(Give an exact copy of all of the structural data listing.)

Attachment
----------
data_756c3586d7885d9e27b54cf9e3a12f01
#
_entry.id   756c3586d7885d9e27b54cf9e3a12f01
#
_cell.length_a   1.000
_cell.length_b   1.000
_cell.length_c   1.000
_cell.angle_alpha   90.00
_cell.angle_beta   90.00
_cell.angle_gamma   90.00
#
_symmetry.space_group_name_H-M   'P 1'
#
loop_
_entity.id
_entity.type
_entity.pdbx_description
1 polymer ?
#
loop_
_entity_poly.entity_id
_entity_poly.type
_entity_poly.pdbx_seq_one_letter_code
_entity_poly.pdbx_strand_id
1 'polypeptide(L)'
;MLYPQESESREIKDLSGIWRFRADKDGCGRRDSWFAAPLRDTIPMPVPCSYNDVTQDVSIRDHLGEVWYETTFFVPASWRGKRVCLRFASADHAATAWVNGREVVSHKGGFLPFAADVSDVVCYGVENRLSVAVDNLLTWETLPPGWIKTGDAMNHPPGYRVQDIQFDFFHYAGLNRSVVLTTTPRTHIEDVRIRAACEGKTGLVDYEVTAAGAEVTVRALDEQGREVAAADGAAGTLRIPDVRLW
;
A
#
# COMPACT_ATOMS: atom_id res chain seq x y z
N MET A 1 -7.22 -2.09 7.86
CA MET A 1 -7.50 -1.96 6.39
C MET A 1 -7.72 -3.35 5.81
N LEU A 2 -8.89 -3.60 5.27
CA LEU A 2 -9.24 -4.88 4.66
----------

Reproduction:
data_756c3586d7885d9e27b54cf9e3a12f01
#
_entry.id   756c3586d7885d9e27b54cf9e3a12f01
#
_cell.length_a   1.000
_cell.length_b   1.000
_cell.length_c   1.000
_cell.angle_alpha   90.00
_cell.angle_beta   90.00
_cell.angle_gamma   90.00
#
_symmetry.space_group_name_H-M   'P 1'
#
loop_
_entity.id
_entity.type
_entity.pdbx_description
1 polymer ?
#
loop_
_entity_poly.entity_id
_entity_poly.type
_entity_poly.pdbx_seq_one_letter_code
_entity_poly.pdbx_strand_id
1 'polypeptide(L)'
;MLYPQESESREIKDLSGIWRFRADKDGCGRRDSWFAAPLRDTIPMPVPCSYNDVTQDVSIRDHLGEVWYETTFFVPASWRGKRVCLRFASADHAATAWVNGREVVSHKGGFLPFAADVSDVVCYGVENRLSVAVDNLLTWETLPPGWIKTGDAMNHPPGYRVQDIQFDFFHYAGLNRSVVLTTTPRTHIEDVRIRAACEGKTGLVDYEVTAAGAEVTVRALDEQGREVAAADGAAGTLRIPDVRLW
;
A
#
# COMPACT_ATOMS: atom_id res chain seq x y z
N MET A 1 -7.22 -2.09 7.86
CA MET A 1 -7.50 -1.96 6.39
C MET A 1 -7.72 -3.35 5.81
N LEU A 2 -8.89 -3.60 5.27
CA LEU A 2 -9.24 -4.88 4.66